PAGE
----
They were married in May of 1976 at St. Casimir's Church in St. Paul and bought a three-bedroom house in suburban Oakdale. In less than a year Verlyne was pregnant with Colleen. Sean was born three years later and Erin 15 months after that. Verlyne had four miscarriages before she had Kevin, now 10. With children, a house, and husband, her dream was taking shape.
The family was active in church life; Porter insisted on it. The children were required to recite the rosary every day and could never skip church. "You couldn't miss church, or you'd go to hell," Verlyne says. "Jim would say, `Every priest has his bugaboos,' and his was that there was no excuse for not going to church."
If Porter was strict about religion, he was casual about other responsibilities, such as earning a living. Fired from his job as a bank clerk shortly before their wedding -- he called his boss "stupid" at an office poker game -- he studied for a real-estate license but showed no interest in using it. It fell to Verlyne, who'd found a good job with the state, to support them. Porter, however, kept control over the purse strings, monitoring every penny that was spent -- and often squandering much of her earnings on frequent bingo games.
Although she eventually came to resent the fact that her husband couldn't keep a job, Verlyne was impressed in the early years with his devotion to their kids; he took them to choir practice and softball games, helped with their homework and the carpooling. "Jim seemed so involved," says Verlyne. "My parents never paid attention to us."
There were only hints, gradually becoming more frequent, of Porter's other side.
There was the bingo game the year after they were married, when Porter approached an acquaintance and patted him on the back in strange way that seemed to go on too long. "The guy just looked at him, and I could see from his face he wasn't feeling comfortable," Verlyne recalls. "It startled me." A few years later, she was again startled when she saw him playing with neighborhood children. He was spraying some girls with a garden hose until their T-shirts were soaking wet.
And Porter's hot temper began to boil over. He feuded with a neighbor. He lost a job at Burger King after sparring with his boss. He and his mother fought viciously when she visited from Massachusetts.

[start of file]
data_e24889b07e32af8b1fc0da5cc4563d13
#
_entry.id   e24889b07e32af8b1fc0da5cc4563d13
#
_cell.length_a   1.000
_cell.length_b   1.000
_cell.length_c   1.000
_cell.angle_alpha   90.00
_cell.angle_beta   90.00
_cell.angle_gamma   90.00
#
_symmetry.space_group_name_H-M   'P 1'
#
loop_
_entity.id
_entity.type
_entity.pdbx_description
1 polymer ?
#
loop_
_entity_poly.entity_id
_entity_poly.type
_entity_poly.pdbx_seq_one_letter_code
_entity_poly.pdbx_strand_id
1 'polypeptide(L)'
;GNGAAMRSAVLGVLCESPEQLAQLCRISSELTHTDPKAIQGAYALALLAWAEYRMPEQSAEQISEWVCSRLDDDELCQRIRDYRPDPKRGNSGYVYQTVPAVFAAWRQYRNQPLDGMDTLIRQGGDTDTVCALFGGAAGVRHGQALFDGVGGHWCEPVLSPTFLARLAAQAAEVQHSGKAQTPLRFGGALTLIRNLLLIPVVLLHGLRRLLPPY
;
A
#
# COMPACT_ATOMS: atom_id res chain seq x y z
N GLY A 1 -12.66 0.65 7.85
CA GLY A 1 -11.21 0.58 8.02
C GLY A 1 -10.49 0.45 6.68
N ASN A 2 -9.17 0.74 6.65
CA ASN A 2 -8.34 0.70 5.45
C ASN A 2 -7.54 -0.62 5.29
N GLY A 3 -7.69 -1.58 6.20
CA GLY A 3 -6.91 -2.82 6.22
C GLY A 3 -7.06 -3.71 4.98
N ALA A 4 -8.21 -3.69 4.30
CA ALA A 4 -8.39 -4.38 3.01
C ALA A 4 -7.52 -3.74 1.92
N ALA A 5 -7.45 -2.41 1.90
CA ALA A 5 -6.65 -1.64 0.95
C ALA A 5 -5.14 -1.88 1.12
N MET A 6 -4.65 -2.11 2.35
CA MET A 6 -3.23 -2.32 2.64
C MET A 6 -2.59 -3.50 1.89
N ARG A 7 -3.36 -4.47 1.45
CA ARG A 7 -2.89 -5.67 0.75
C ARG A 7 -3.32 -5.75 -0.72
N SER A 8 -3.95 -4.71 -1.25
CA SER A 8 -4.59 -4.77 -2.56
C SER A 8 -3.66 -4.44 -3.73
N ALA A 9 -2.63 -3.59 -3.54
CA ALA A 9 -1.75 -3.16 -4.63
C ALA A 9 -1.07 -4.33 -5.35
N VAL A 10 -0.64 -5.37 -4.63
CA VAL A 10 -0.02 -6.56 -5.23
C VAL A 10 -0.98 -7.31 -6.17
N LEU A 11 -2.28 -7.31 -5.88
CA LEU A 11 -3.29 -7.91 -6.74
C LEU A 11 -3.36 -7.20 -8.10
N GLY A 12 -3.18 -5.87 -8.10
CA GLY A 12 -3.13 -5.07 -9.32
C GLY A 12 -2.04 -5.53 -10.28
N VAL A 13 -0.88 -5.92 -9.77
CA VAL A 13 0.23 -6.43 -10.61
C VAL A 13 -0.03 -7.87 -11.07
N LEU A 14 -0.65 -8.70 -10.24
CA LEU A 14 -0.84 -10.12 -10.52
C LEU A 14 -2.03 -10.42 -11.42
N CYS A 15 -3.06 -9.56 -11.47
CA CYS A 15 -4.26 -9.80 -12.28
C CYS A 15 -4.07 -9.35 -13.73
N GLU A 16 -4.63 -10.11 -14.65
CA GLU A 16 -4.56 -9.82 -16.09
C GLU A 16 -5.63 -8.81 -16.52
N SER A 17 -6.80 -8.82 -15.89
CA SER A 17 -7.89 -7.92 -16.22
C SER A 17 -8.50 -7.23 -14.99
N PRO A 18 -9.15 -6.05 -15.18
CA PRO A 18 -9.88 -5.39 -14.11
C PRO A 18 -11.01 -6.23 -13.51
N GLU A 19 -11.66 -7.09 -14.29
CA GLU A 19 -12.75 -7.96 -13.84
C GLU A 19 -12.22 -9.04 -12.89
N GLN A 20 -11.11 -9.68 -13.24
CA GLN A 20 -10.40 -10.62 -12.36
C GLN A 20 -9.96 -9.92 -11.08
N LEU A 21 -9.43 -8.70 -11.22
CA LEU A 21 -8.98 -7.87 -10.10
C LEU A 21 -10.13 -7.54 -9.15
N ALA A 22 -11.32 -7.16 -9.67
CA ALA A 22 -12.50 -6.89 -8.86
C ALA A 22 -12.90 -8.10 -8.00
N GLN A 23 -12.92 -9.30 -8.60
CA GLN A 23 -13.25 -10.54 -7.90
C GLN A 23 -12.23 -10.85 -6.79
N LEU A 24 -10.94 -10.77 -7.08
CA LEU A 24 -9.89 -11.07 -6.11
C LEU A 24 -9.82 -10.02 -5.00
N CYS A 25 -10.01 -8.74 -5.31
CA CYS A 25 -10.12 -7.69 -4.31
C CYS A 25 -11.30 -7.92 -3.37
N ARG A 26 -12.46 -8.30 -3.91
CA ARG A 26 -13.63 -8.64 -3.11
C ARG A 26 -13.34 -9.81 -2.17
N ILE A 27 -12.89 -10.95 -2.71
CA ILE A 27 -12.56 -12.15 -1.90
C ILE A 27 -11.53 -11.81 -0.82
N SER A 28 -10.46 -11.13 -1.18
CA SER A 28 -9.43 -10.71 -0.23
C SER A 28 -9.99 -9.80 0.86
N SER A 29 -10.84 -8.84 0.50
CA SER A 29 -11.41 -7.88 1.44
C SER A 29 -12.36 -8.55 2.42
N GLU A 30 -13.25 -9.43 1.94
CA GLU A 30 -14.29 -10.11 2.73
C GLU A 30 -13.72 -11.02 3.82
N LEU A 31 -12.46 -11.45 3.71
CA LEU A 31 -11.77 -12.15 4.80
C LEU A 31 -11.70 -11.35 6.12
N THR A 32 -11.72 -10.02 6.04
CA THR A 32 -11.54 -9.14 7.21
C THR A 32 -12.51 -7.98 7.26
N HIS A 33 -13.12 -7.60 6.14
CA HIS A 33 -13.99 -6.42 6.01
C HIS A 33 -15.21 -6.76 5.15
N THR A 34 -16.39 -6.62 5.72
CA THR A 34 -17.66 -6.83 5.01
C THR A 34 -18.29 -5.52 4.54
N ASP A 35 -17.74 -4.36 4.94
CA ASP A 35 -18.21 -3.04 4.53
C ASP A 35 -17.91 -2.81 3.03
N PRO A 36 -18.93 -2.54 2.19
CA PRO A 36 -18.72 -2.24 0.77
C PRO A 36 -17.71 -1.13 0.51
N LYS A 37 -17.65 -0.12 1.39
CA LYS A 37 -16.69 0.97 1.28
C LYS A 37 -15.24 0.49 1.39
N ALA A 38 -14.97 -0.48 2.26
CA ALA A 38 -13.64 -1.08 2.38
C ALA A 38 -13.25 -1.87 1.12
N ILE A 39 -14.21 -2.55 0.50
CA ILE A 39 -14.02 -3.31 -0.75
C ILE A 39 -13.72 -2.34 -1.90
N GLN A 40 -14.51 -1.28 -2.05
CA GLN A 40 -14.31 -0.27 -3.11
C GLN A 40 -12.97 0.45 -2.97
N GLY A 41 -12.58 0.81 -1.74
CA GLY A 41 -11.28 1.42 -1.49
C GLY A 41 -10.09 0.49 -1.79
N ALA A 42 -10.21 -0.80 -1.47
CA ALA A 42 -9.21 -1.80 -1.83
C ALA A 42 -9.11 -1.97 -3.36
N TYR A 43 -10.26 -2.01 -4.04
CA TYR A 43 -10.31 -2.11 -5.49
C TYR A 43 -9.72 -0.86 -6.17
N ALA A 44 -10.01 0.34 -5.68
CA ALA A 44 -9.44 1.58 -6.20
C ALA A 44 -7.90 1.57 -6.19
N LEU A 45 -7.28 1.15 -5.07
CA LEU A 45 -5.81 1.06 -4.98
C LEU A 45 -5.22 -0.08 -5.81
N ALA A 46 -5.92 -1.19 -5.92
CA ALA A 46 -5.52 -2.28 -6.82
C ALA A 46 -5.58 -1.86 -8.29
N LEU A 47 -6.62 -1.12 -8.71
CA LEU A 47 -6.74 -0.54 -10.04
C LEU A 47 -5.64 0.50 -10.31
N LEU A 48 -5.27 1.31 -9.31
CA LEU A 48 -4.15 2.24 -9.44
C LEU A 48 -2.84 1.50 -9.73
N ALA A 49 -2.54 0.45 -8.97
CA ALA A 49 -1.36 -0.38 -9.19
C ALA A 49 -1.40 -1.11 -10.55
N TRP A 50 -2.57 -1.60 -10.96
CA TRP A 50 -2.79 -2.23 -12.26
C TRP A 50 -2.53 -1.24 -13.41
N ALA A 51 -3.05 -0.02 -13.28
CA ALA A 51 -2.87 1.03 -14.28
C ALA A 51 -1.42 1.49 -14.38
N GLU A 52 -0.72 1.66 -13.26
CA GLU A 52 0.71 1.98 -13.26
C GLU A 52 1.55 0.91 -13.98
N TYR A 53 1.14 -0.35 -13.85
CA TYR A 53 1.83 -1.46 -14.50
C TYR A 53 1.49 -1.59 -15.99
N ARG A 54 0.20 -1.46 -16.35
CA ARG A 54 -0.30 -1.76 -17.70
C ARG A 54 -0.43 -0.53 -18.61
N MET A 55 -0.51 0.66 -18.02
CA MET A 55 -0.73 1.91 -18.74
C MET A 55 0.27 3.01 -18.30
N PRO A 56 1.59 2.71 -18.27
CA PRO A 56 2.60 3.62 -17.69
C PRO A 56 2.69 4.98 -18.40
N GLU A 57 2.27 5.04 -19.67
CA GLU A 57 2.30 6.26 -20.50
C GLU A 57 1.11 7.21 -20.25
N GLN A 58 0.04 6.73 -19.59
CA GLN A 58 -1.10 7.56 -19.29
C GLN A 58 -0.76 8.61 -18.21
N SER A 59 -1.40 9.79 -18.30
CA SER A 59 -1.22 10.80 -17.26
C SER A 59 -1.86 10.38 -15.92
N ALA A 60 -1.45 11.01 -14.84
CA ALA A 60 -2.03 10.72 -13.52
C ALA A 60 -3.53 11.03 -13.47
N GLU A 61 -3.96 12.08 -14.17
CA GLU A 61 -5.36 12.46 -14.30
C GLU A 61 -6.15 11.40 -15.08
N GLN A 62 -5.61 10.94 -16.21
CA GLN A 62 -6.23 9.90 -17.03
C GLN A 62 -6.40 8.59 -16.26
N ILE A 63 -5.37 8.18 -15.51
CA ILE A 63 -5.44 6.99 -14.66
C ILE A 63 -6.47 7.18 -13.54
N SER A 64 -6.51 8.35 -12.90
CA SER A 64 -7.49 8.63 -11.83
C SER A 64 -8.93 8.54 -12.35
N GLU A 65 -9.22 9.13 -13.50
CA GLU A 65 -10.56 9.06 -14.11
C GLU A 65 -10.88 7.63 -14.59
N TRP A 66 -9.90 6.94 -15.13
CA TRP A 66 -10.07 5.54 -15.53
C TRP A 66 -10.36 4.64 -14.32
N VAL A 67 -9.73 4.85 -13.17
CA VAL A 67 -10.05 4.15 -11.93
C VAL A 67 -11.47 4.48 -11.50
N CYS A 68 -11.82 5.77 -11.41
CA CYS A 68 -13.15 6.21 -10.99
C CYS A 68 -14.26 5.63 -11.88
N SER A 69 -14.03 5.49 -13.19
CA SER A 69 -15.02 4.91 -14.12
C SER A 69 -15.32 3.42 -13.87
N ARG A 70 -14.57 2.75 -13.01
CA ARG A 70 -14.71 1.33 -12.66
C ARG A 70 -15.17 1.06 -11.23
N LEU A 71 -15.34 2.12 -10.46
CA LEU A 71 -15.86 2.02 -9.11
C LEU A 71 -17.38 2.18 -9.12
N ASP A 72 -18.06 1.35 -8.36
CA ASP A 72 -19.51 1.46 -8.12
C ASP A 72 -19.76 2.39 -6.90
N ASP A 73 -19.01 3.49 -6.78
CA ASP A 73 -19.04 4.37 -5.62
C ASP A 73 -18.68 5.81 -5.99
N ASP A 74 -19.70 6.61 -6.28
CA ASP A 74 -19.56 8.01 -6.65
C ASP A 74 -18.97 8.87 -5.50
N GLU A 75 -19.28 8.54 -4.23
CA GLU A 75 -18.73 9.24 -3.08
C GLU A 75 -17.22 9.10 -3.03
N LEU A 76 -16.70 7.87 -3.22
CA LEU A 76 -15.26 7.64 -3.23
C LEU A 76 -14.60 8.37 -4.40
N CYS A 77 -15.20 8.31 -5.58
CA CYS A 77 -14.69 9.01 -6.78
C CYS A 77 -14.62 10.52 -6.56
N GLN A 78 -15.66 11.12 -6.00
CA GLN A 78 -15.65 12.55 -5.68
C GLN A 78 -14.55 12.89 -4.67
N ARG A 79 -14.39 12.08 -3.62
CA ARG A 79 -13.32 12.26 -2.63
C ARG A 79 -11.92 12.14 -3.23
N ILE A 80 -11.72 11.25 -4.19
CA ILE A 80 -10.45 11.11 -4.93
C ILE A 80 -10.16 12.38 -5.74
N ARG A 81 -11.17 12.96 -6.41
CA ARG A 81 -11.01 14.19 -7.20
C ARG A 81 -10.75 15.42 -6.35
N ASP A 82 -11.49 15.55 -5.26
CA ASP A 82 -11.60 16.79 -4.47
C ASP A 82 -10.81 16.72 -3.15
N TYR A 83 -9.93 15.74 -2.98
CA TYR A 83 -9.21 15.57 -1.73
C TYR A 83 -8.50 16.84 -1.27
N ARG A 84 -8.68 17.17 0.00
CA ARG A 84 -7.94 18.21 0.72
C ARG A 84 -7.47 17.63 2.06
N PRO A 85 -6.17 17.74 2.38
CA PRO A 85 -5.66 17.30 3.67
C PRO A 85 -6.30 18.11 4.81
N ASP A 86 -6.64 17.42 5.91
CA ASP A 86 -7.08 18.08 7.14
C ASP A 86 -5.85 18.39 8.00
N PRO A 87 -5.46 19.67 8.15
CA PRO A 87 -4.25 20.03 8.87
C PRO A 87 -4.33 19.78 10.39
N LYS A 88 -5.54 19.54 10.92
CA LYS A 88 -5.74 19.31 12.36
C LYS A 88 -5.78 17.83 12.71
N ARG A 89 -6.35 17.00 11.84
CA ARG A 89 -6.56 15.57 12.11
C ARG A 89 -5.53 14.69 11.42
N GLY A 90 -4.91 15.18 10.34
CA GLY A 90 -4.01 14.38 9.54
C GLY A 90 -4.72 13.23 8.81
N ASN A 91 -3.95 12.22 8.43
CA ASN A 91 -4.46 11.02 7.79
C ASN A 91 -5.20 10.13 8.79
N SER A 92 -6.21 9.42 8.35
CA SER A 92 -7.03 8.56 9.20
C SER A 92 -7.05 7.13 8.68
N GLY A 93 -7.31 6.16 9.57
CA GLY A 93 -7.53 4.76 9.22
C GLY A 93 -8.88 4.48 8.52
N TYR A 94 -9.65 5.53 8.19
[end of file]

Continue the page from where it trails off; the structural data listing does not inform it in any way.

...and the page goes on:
His constant target was Verlyne, whom he blamed for every mishap -- a painful echo of Verlyne's abusive mother. But his temper was most explosive around the children, particularly Colleen, the oldest. "Rarely a day would go by without me crying," says Colleen. "We were always fighting and yelling at each other. I had to be perfect, basically. If I dropped the ball in softball, the other kids would say, " Good try," but he'd say, "You should have had that." When she sang in the church choir, he told her she sounded like a "sick cow."
The children weren't allowed to play with other kids, or have birthday parties, or go to sleepovers. They were isolated, and increasingly scared.
Colleen remembers Porter hitting her so hard with a wooden spoon "it broke the head clear off the spoon." He pushed Sean so hard against the stairs that his mouth bled. Their father also had a habit of walking in on her when she was in the shower. Then there was the time he asked a baby sitter to disrobe while bathing the younger children.
Things were coming apart, yet Verlyne never seriously considered divorce; it all seemed too overwhelming. "He had control of the money, and I don't think there was anything I could have done to change that. How was I supposed to work and support four kids and deal with everything else?"
The truth comes out
Then came the fateful day in February 1990 when Frank Fitzpatrick called.
Fitzpatrick was a private detective from North Attleborough who'd been molested by Porter when he was 12. Determined to bring the ex-priest to justice, he tracked him down in Oakdale. Verlyne answered the phone. "He said, `Do you know your husband sexually abused boys on a basketball team, and altar boys? "' Verlyne recalls Fitzpatrick saying. "I, of course, said I didn't believe him."
Then she put Porter on the phone. Over the course of four telephone conversations, which Fitzpatrick secretly taped, Porter acknowledged molesting children in Massachusetts. "I'm surprised nobody spotted it," Porter confessed to Fitzpatrick, at one point. "When it finally came out, naturally I was hiding behind the cloth."
Verlyne was distraught. "I tried to get more information out of Jim, but he just wasn't forthcoming. All he'd say was that all he'd done was move up against boys' butts. He just had a "thing for butts" -- that's what he would say. ... He'd say he was cured, that he hadn't done anything since we got married."
She didn't know what to believe, or what to do. Then Fitzpatrick took things out of her hands by tipping off the media to Porter's confession. His daughters will never forget the first phone call from a reporter in Boston. Porter began crying; the kids thought he had some terrible disease, like cancer. "He sat us all down and told us that he used to be a priest, and he molested kids," says Erin, now 20.
The girls were stunned: He'd never even told them he'd been a priest. And the next day was Colleen's confirmation. "I was in shock," Colleen says. "I was sitting there at confirmation, thinking, `My father's a child molester.' How's that for timing?"
Soon, reporters started congregating outside their house and following the kids to school. People threw rocks at the house and painted swastikas on it. Erin's best friend wasn't allowed to play at her house anymore, and her classmates ostracized her. At church, ushers stopped asking the girls to carry the communion wine and bread during services. When Porter took the children to a summer festival in Oakdale, Diane Sawyer was waiting for them, gathering footage for ABC-TV's "Prime Time Live."